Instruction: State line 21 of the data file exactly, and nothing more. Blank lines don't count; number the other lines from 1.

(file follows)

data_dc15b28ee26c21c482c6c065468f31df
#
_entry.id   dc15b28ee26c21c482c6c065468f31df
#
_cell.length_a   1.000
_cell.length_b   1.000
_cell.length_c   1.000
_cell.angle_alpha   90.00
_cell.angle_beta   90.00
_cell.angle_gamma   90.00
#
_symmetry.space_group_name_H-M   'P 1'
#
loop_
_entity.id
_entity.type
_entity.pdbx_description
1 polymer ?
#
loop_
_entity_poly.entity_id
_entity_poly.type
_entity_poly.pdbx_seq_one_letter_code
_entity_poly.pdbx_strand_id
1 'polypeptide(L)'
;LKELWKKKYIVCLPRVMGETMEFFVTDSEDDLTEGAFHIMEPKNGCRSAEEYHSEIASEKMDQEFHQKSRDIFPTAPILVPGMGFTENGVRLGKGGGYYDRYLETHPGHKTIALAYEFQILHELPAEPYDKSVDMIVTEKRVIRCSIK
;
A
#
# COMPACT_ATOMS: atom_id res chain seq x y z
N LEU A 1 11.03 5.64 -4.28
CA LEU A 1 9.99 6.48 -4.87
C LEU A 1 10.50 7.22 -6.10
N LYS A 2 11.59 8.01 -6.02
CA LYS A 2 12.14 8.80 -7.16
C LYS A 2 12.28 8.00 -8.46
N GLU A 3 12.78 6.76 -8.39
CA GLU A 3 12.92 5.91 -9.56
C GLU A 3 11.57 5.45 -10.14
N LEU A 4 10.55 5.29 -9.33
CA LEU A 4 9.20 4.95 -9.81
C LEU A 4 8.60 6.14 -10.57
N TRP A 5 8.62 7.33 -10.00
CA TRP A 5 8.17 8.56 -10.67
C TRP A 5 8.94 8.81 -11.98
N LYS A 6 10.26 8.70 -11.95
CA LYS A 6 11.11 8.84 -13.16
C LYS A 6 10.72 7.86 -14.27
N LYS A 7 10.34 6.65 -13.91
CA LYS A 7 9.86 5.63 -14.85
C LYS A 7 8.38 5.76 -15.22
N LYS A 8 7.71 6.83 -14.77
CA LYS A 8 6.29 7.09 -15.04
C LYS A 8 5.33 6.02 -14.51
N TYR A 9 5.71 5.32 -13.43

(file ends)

_entity_poly.entity_id